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Road Construction: Understanding the Value of Soil Stabilisation



From highways to local roads, soil stabilisation is a critical step in the construction process. Unstable or even weak soil can contribute to significant problems during road construction, resulting in damage to the road pavement and even its surrounding environments.

Improving soil properties with engineered or chemical materials helps to improve the performance characteristics of the soil, leading to increased tensile strength, resilience against cracking, and more.

But before we go further into the most common methods of enhancing soil stabilisation performance, let’s discuss the very basics of soil stabilisation, what soil stabilisation entails, and why it plays a significant role in road construction.

What is soil stabilisation?

Soil stabilisation, in terms of road construction, is the process of transforming a soil’s physical properties through the use of engineering techniques. The method of altering the physical properties of weak soil with a stabilising agent has been around since the Mesopotamians and the Romans.

Both civilisations found that by combining native soil with pulverised limestone or calcium, the load-carrying ability of roadways was much improved. Further still, it was discovered that a wearing surface (such as stone slabs) over these conditioned soil bases protected against the damaging effects of environmental forces.

The application of a wearing surface enabled the soil within its foundation to remain stable and capable of carrying heavier loads and increased traffic volumes.

Why is soil stabilisation important?

Since the days of the Romans, many improvements to soil stabilisation have been made. New equipment and technology ensure that even the most inferior quality soil in the most remote region in the world is able to become a strong impermeable medium.

Nowadays, poor quality soil no longer needs to be excavated and replaced with coarse aggregate. Advanced soil stabilisation agents can convert this poor quality soil in-situ, allowing the ground to possess more favourable engineering properties.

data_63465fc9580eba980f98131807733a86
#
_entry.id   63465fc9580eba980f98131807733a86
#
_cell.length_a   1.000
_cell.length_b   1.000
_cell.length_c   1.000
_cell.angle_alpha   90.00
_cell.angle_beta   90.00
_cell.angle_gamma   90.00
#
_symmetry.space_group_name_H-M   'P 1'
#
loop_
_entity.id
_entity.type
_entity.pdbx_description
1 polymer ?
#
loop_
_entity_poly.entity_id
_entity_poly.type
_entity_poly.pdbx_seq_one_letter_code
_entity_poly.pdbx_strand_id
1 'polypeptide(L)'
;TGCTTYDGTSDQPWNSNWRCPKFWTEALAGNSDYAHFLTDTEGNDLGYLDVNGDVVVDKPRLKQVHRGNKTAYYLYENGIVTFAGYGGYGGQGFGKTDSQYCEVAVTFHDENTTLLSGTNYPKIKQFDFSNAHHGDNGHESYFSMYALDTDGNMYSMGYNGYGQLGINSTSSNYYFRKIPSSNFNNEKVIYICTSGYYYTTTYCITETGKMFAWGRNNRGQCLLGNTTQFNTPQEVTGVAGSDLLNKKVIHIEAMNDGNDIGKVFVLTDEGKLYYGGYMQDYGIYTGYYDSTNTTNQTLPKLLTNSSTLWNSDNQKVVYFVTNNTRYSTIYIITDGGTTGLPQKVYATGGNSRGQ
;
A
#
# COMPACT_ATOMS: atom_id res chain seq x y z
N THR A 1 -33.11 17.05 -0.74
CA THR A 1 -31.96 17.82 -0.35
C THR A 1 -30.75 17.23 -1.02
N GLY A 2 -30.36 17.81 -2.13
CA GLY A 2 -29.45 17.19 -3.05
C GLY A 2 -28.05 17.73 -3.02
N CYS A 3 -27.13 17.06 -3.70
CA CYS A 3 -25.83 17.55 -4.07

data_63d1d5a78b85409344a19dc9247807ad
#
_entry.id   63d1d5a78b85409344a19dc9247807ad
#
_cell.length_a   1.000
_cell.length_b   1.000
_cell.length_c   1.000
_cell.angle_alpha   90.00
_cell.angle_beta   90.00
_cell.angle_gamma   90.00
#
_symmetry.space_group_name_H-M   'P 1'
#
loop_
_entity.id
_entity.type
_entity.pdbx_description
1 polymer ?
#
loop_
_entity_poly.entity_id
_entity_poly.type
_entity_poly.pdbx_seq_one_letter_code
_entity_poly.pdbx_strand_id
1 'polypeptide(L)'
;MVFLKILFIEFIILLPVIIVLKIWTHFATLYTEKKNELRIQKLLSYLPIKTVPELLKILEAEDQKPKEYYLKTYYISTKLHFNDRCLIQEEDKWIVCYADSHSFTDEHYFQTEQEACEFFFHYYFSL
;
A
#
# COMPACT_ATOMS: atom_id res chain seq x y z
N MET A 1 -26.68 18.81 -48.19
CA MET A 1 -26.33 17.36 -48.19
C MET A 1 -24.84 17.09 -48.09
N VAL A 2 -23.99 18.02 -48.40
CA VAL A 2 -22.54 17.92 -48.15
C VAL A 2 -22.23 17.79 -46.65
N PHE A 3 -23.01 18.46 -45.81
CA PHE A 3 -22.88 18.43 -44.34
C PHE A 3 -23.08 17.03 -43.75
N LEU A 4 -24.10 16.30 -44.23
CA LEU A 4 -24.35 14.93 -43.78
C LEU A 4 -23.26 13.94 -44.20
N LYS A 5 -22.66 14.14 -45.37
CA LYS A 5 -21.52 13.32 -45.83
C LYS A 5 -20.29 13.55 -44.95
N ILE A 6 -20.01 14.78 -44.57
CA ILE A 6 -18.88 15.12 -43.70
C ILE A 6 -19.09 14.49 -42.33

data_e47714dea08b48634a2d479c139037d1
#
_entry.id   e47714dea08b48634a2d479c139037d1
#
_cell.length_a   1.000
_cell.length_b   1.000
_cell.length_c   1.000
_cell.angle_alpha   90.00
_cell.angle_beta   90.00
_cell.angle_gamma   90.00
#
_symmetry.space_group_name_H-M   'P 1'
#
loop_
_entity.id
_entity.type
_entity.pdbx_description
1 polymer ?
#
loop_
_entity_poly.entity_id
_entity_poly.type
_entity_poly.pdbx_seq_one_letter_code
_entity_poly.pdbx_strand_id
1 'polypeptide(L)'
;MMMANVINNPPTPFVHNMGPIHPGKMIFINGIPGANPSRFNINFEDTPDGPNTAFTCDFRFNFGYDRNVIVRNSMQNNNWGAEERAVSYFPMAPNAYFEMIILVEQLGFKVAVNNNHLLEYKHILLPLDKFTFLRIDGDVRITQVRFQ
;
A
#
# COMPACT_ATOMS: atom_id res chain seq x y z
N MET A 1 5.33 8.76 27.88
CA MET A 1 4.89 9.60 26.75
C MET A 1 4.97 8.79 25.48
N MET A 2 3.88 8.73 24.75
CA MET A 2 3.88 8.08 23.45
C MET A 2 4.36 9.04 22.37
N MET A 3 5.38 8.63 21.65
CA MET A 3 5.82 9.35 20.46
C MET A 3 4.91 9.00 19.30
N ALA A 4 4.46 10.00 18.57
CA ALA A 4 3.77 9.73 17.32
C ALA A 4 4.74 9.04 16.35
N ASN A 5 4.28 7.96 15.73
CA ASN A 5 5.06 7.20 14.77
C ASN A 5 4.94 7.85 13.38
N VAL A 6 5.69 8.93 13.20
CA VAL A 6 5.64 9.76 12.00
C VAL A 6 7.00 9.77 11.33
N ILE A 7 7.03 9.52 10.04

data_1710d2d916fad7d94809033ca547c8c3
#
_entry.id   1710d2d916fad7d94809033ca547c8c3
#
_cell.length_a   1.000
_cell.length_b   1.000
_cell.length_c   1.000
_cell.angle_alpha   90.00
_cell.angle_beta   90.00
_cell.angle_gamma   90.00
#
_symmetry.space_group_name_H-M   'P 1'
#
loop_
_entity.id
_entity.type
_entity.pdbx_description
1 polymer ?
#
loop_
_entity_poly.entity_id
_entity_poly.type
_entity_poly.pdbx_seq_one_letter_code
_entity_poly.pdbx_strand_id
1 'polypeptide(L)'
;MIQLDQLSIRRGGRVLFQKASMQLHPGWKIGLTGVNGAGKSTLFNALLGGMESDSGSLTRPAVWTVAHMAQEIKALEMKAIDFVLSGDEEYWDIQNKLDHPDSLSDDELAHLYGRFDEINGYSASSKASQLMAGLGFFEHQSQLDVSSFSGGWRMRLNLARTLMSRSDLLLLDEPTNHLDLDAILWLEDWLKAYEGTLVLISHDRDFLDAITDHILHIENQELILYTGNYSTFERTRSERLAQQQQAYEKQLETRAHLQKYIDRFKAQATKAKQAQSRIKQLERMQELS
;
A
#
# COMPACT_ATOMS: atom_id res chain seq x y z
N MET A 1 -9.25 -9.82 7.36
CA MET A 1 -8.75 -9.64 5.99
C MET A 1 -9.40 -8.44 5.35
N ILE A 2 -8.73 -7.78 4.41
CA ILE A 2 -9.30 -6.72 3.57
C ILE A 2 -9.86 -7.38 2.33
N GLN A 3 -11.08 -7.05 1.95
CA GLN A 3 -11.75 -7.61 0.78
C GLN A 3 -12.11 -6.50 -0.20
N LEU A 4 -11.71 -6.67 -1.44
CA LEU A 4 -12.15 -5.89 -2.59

Soil stabilisation eliminates the need for a coarse aggregate substitution. By forgoing the traditional “dig and dump” method of substituting low-grade soil, even the most remote regions can realise safe and durable infrastructure, enhancing their economic viability.

Chemically engineered soil also displays increased compressive and tensile strength, improved resilience against fatigue and induced cracking, and water impermeability. This further saves on cost as roads can be built with a reduced pavement thickness.

Resilience to failure from external forces makes soil stabilisation ideal for any number of infrastructure applications from public highways to unsealed rural roads and construction projects that require a strong foundation.

In places like Australia, infrastructure and road transport frequently deal with extreme weather variables ranging from sweltering heat to sudden downpours. If such variables are not accounted for during the construction process, the shrink/swell potential of roads can be significantly harmful.

Pavement defects such as potholes and longitudinal cracks can quickly occur, limiting the stipulated design life of the construction material. Not only does this negatively affect the economic development of the region, but it can also contribute to a higher rate of road accidents.

By offering a superior soil base that provides greater resilience, a newly constructed pavement requires minimal remedial maintenance works. This minimises the impact of road closures and better safeguards against traffic accidents associated with poor road conditions.

Common methods to stabilise soil